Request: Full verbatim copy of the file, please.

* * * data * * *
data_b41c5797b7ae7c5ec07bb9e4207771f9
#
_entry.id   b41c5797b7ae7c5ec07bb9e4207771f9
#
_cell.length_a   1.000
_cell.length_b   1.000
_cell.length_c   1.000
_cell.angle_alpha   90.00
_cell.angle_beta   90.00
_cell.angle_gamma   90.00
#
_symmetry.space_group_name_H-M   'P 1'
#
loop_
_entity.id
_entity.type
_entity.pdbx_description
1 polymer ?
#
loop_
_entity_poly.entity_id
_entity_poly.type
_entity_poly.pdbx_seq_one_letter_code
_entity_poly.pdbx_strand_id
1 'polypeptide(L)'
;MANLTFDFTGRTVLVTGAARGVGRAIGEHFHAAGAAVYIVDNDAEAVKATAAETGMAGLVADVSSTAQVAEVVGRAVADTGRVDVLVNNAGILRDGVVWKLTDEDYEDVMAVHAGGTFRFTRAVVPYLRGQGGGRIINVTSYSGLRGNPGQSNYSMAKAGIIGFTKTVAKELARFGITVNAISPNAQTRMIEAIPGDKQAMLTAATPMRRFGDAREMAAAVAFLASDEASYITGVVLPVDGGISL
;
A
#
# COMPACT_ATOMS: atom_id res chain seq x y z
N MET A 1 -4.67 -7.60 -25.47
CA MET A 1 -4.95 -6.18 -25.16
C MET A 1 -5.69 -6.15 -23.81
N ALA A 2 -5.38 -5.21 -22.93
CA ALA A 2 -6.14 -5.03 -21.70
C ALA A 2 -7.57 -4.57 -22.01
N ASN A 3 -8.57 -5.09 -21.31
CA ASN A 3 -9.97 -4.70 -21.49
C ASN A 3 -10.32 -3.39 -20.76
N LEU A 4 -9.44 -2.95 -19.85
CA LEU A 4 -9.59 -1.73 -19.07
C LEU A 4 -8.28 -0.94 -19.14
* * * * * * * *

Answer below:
data_b41c5797b7ae7c5ec07bb9e4207771f9
#
_entry.id   b41c5797b7ae7c5ec07bb9e4207771f9
#
_cell.length_a   1.000
_cell.length_b   1.000
_cell.length_c   1.000
_cell.angle_alpha   90.00
_cell.angle_beta   90.00
_cell.angle_gamma   90.00
#
_symmetry.space_group_name_H-M   'P 1'
#
loop_
_entity.id
_entity.type
_entity.pdbx_description
1 polymer ?
#
loop_
_entity_poly.entity_id
_entity_poly.type
_entity_poly.pdbx_seq_one_letter_code
_entity_poly.pdbx_strand_id
1 'polypeptide(L)'
;MANLTFDFTGRTVLVTGAARGVGRAIGEHFHAAGAAVYIVDNDAEAVKATAAETGMAGLVADVSSTAQVAEVVGRAVADTGRVDVLVNNAGILRDGVVWKLTDEDYEDVMAVHAGGTFRFTRAVVPYLRGQGGGRIINVTSYSGLRGNPGQSNYSMAKAGIIGFTKTVAKELARFGITVNAISPNAQTRMIEAIPGDKQAMLTAATPMRRFGDAREMAAAVAFLASDEASYITGVVLPVDGGISL
;
A
#
# COMPACT_ATOMS: atom_id res chain seq x y z
N MET A 1 -4.67 -7.60 -25.47
CA MET A 1 -4.95 -6.18 -25.16
C MET A 1 -5.69 -6.15 -23.81
N ALA A 2 -5.38 -5.21 -22.93
CA ALA A 2 -6.14 -5.03 -21.70
C ALA A 2 -7.57 -4.57 -22.01
N ASN A 3 -8.57 -5.09 -21.31
CA ASN A 3 -9.97 -4.70 -21.49
C ASN A 3 -10.32 -3.39 -20.76
N LEU A 4 -9.44 -2.95 -19.85
CA LEU A 4 -9.59 -1.73 -19.07
C LEU A 4 -8.28 -0.94 -19.14